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Always a new challege

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  • Always a new challege

    I've started a new carving on a piece of basswood. The growth rings fun nearly flat to the carving surface, with only the slightest curvature, plus the fact that there is on 7 of them per inch of width.
    It is hard to get the detail I would like. I've tried wetting it with alcohol/water, and power carving. still giving fits. Not going to give up, but it will be interesting to see how it ends.

    Just had to vent some frustration
    . . .JoeB

  • #2
    Yup. Ring count. Anything less in cedar than maybe 12/inch is junk. I look for 20+.
    Might be straight-grained and flawless, really pretty, it's still no more than a fence board.

    The deal is that the wood cells formed early in the season (aka 'spring wood')
    will never, ever have the wall strength to withstand the crushing physics of a knife cut.

    Sorry, JP, it's junk.
    Brian T

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    • #3
      Not giving up just yet
      . . .JoeB

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      • #4
        I agree. I think that it's well worth while to mess with less than ideal wood for the experience.
        You learn with every cut and that helps in years to come. Quality varies. What a surprise!
        If ultra soft was a premium, we would all get no further than balsa.

        I haven't complained about bad wood for a decade when I finally learned what to look for.
        I kept the junk. I made soft splitting wedges from it. Support blocks in clamped glue-ups.

        Like I keep saying, ad nauseum, watch the ring count and save a dollar.

        In a botany histology/microscopy lab, we infiltrated the ultrasoft plant specimens with hard waxes.
        That, we could cut at 15-20 micron sheets to make microscope slides. The hard wax was a good enough support for what we did. (I made more than 3,000 microscope slides. I was quite good at it.)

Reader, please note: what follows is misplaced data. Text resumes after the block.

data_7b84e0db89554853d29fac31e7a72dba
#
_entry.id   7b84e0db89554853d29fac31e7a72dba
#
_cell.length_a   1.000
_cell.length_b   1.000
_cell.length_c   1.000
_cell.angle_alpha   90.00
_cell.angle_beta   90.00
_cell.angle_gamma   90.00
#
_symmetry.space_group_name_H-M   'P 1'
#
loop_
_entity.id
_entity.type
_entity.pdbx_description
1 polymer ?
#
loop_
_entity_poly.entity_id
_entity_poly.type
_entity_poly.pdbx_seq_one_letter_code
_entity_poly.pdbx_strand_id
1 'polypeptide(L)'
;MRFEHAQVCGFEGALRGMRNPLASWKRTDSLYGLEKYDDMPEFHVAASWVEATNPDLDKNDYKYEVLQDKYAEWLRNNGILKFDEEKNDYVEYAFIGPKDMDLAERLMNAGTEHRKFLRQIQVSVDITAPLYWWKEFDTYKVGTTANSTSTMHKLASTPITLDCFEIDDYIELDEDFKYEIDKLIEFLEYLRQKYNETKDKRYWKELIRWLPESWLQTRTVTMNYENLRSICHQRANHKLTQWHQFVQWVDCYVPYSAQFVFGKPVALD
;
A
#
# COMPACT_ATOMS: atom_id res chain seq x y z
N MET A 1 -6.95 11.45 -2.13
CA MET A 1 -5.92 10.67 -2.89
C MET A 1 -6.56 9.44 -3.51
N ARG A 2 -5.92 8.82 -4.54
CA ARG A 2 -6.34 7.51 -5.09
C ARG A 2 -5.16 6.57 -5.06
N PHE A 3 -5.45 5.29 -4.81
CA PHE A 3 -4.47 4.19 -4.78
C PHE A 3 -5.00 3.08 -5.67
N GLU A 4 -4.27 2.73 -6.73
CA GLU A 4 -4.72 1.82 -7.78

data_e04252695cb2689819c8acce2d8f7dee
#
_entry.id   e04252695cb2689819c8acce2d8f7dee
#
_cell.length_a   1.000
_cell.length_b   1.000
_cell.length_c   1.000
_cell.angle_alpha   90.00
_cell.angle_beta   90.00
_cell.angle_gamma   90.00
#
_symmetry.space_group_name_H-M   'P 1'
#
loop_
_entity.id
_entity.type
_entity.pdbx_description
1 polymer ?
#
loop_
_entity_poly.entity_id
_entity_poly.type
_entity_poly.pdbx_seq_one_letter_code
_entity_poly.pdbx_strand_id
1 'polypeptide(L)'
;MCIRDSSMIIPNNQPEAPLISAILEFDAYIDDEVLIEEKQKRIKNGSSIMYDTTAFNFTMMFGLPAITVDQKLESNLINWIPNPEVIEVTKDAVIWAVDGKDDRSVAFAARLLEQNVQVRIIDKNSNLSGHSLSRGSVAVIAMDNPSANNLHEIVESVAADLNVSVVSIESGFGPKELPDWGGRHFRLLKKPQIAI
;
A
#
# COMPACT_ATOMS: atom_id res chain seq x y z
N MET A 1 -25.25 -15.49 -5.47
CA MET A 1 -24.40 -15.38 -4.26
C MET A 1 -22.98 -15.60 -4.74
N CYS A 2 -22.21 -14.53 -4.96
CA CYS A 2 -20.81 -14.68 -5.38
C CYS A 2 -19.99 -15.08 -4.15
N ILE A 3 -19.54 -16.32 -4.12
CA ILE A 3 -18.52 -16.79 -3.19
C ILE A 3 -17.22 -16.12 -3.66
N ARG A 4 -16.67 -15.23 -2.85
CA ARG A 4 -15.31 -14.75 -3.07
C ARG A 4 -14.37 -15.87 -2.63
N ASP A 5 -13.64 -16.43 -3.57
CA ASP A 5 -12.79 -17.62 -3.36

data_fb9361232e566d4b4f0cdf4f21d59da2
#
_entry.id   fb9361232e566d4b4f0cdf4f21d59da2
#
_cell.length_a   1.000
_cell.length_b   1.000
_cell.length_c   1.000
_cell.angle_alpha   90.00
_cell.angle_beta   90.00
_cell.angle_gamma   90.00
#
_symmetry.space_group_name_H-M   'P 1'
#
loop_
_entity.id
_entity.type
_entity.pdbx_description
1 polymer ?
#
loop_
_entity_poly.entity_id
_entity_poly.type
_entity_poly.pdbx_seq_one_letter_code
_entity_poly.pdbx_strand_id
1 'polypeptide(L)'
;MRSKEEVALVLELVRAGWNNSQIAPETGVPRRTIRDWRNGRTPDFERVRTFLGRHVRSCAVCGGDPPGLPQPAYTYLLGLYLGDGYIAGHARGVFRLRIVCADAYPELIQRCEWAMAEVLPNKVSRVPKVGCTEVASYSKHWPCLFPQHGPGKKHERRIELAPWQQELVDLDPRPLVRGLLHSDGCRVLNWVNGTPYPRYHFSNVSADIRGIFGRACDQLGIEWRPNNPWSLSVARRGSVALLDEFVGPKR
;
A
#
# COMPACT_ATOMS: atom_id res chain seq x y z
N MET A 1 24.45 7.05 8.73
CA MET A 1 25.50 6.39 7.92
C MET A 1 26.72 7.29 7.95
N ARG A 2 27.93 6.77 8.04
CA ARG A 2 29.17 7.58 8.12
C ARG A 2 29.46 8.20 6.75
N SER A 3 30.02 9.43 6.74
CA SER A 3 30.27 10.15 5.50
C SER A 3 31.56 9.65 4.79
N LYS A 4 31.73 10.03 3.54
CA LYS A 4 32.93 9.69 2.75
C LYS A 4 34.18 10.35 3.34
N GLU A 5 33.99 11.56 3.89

Brian T

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        • #5


          MOST Enlightening!

          It appears that I have not been properly considering basswood ring count and the grain direction effect on the carvability of my projects.

          Can someone tell me what ring count in ‘basswood’ is considered poor? good? best?

          Also, is it correct to orient the rings from front to back for figures or from top to bottom for relief carving (rings flat to the carving surface)? Any reason NOT to orient this way?

          Most of my basswood is Northern Minnesota Basswood, winter cut, air dried to a low moisture content (12%-15%), then kiln dried for stability from Arrowhead Wood Products and I think it may be ‘plain sawn’ as shown below.



          While I have not encountered any big problems, I have occasionally encountered a difficult soft spot when attempting very fine detail where even a super sharp narrow tip would not make a clean cut. Is this the result of ring count and or spring growth?

          I have surfed the net and not been able to find the answers to the above questions but did find information that Brian T provided for red cedar. Assuming that cedar is different from basswood I would appreciate any help.

          John

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          • #6
            I buy large shake blocks and posts of western red cedar directly from a local mill.
            (I have been known to buy select fence posts at Home Depot, as well.)
            I get to look over the inventory and pull the particular pieces that I want.